Richmond community garden space in high demand as inflation soars
RICHMOND, Va. (WWBT) - At Sankofa Community Orchard on Richmond’s Southside, Duron Chavis shows off just some of the harvest coming in and how a 60-year-old vacant lot can become so much more.
“It’s critical for people to get connected back to gardening,” said Duron Chavis, Happily Natural Day Executive Director.
Chavis runs Happily Natural Day, which manages eight community green spaces across the city. That includes Sankofa Community Orchard, which now houses 80 fruit trees.
The organization also teaches a five-week boot camp on how to garden for those in Black and Brown communities. Chavis says as inflation goes up so has a renewed interest for people to grow their own fruit, herbs and vegetables.
“Not only skip over the high price of food but also have an assurance of the quality of the food that they’re partaking in,” said Chavis.
The Bureau of Labor Statistics on Friday reported that food-at-home prices rose 11.9 percent over the last 12 months, the largest increase since April 1979.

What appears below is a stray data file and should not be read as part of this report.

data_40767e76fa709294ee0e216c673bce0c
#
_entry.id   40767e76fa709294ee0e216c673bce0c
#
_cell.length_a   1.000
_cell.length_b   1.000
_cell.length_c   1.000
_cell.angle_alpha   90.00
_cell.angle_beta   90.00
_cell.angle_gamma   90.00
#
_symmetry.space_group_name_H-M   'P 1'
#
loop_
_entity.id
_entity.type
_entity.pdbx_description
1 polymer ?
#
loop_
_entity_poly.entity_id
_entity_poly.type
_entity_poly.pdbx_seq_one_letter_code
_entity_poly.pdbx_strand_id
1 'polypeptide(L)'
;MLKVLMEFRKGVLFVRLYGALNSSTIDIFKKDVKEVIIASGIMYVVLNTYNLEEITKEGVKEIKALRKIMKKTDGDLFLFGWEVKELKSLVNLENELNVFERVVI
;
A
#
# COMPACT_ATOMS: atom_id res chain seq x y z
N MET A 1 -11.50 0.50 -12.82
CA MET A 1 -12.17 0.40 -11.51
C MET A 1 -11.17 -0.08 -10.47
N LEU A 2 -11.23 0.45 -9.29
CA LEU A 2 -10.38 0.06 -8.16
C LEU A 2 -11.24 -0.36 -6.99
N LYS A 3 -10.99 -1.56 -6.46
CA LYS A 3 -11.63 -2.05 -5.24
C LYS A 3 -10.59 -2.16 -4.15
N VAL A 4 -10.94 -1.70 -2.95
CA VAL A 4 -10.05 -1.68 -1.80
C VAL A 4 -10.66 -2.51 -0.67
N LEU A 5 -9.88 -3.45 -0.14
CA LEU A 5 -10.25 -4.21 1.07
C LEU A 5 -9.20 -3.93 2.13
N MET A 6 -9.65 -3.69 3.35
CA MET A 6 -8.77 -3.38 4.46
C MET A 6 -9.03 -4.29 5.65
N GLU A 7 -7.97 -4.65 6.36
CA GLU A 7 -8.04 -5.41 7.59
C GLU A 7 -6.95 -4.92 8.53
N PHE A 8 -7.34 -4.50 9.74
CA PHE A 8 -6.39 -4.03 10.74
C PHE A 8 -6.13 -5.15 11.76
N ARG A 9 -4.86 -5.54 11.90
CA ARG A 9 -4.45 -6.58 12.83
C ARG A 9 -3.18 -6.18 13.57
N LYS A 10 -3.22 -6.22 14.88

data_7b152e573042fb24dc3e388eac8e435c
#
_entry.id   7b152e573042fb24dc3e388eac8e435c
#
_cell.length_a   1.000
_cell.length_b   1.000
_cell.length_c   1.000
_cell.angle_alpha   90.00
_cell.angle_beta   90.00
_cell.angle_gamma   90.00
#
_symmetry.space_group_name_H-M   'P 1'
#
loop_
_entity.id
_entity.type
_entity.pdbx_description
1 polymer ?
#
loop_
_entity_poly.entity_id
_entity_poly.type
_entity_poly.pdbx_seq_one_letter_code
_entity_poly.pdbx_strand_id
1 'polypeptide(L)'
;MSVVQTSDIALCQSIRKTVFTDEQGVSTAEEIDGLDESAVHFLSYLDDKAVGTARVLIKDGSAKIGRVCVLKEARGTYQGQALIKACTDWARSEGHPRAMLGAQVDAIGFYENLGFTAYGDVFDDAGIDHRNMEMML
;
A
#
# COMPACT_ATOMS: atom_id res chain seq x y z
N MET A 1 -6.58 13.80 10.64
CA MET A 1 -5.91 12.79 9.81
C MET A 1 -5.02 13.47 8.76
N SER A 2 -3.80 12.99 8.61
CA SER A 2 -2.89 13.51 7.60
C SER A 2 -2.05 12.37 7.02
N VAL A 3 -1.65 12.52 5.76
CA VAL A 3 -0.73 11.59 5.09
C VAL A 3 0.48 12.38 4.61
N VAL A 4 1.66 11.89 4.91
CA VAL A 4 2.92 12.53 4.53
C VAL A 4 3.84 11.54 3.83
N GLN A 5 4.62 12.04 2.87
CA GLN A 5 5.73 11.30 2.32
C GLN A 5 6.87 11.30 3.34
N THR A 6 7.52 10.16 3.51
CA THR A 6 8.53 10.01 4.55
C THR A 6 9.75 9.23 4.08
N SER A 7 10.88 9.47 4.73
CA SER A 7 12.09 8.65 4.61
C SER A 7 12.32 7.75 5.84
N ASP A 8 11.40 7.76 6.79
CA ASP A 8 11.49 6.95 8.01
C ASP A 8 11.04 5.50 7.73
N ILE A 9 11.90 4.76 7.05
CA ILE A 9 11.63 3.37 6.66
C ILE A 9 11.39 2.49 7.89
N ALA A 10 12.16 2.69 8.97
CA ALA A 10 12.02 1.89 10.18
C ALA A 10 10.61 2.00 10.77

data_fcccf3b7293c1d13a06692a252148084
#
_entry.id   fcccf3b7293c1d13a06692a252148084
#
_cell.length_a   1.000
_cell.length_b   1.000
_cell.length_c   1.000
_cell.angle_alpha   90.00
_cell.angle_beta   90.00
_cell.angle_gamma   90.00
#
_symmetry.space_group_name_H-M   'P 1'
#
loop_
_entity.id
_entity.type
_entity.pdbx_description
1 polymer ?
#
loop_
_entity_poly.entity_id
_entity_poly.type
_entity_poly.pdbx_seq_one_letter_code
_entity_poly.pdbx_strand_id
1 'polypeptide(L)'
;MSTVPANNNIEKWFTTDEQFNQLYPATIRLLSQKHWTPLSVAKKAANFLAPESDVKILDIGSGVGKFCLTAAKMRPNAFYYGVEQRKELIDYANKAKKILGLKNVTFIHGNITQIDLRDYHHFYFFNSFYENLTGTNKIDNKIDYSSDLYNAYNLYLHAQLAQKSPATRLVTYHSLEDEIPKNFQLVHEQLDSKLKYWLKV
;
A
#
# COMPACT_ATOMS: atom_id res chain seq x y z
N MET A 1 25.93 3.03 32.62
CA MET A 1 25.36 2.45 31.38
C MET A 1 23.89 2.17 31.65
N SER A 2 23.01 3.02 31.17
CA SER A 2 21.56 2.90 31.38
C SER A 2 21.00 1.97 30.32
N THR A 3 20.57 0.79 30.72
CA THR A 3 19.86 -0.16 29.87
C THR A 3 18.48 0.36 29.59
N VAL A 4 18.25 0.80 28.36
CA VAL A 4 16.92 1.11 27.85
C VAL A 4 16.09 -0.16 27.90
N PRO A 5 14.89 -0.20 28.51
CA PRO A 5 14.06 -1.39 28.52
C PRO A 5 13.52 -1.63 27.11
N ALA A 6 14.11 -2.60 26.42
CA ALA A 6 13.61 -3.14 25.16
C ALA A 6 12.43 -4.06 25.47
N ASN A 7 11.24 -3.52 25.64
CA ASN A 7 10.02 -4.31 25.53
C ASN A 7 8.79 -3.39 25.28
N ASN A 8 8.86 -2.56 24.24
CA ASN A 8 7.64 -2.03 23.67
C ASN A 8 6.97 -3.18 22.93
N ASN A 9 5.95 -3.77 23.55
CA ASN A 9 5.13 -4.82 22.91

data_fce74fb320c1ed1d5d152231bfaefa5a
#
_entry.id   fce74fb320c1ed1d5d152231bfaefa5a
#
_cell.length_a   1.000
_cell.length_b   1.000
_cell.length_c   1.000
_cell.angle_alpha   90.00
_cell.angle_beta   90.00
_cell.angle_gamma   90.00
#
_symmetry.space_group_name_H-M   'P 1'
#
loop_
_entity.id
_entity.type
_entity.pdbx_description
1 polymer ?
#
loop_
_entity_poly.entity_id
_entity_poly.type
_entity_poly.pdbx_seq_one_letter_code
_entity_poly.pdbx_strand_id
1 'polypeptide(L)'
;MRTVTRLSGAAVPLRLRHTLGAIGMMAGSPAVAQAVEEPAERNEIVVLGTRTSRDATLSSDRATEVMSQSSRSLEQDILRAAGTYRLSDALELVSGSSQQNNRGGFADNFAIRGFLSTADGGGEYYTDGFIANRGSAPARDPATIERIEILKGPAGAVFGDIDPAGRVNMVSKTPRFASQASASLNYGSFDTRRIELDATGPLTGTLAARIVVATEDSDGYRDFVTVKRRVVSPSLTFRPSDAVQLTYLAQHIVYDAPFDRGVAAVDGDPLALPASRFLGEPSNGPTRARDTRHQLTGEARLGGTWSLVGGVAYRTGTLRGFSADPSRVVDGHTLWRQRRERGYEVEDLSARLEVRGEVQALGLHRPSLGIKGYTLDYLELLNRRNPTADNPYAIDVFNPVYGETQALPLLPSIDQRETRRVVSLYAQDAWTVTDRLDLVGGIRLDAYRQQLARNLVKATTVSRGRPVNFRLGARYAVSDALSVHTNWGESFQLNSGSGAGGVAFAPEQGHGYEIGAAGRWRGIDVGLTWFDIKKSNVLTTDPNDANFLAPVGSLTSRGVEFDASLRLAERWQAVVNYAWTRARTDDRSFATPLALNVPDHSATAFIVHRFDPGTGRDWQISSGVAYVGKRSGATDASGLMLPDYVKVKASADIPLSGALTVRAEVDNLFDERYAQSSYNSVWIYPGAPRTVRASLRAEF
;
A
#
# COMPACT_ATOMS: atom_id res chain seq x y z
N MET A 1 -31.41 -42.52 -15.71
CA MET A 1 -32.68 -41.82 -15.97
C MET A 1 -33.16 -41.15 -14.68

In the City of Richmond, the parks and recreation department is trying to keep up with the land demand. The city has a community gardening program where people can ask for a permit to grow on city land at almost two dozen locations.
Richmond City Council made changes this year to make it easier and now there’s a waitlist at some locations.
“We allow for multi-year permits. A lot of our gardens have been around for a while, so it makes sense to eliminate some of that paperwork,” said Kate Rivara, Community Gardens Coordinator.
The city also eliminated other red tape by allowing those who do grow on city-owned property to now be able to sell what they grow for fundraising efforts on-site.
“Really help the sustainability of these community programs and community gardens,” said Rivara.
You can find out more about Happily Natural Day here.
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